The government is seeking to slash about 300 billion won ($244.96 million) from this year's defense budget to fund an extra spending plan aimed at coping with the economic fallout from the coronavirus pandemic, the defense ministry said Wednesday.
The planned cut is to fund a third extra budget of 35.3 trillion won by readjusting this year's annual budget and issuing state bonds to cushion the economic fallout from COVID-19.
A total of 315.8 billion won is expected to be reduced, 153.6 billion won from arms procurement expenses and 162.2 billion won from troop operations. But the actual budget cut will amount to 297.8 billion won, as 18 billion won will be newly added to the budget for soldiers' education on the latest information and communications technologies, officials said.
The planned cut, with the amount to be fixed after parliamentary approval, comes after a 1.47 trillion-won reduction in this year's defense budget in April to fund the second supplementary budget. Taken together, the reduction will constitute about 3.6 percent of this year's defense budget of 50.15 trillion won.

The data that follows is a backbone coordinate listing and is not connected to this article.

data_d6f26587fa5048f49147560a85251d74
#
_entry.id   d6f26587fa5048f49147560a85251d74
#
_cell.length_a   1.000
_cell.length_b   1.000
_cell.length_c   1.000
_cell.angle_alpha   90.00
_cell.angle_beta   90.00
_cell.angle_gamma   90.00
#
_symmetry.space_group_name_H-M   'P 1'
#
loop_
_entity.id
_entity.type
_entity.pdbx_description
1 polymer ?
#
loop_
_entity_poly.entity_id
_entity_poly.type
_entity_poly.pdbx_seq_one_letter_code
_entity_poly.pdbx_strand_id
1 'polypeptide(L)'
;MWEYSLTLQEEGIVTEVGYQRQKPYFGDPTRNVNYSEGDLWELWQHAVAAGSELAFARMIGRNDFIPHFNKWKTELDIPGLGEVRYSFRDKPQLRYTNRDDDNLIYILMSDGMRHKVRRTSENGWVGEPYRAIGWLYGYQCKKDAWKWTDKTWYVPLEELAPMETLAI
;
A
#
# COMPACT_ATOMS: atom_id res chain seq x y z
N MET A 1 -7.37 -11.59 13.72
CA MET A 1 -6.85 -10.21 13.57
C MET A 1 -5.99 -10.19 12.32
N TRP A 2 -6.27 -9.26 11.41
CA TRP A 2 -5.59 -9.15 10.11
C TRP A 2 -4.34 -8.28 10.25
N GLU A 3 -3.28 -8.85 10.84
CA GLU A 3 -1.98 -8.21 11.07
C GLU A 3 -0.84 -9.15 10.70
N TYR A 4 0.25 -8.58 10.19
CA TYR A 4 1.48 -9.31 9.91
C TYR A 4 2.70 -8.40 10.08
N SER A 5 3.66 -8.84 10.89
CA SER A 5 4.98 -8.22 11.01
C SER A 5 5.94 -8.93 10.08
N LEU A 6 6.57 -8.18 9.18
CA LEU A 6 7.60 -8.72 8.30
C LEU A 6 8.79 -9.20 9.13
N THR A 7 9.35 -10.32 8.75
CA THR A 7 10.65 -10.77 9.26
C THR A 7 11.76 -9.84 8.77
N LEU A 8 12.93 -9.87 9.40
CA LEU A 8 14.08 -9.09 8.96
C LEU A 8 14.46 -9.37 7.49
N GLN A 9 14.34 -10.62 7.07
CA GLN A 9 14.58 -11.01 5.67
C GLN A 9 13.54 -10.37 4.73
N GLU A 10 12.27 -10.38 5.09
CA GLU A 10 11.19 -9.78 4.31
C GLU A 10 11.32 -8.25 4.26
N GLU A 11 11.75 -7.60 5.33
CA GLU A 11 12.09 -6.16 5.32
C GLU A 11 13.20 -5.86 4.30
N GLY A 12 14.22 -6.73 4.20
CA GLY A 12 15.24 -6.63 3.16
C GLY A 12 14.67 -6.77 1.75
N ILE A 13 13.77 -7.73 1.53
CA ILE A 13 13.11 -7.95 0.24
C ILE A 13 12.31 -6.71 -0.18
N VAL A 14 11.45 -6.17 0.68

Of the total, 70.6 billion won will be slashed from the budget for the planned purchase of ship-to-air missiles from the United States.
"The US government and its manufacturer had initially planned to sign a contract this month to sell the missiles to South Korea, but their contract was deferred due to internal issues. So we are to return the funds for this project to the state," an official of the arms procurement agency said. The purchase was to be made through a government-to-government "foreign military sale (FMS)" program.
Also on the list of budget cuts are the construction of around 20 230 ton-class next-generation patrol killers and the facility construction regarding tactical ground-based guided weapons, according to the ministry.
The additional budget cut has sparked concerns over the possible impact on the country's defense capabilities.
"The budget cut can be seen as the defense ministry's responses to nontraditional threats against the lives and the safety of the people," the ministry said. "Most of the budget will be cut from projects to be postponed, so its impact on our readiness posture and the financial status will be minimized." (Yonhap)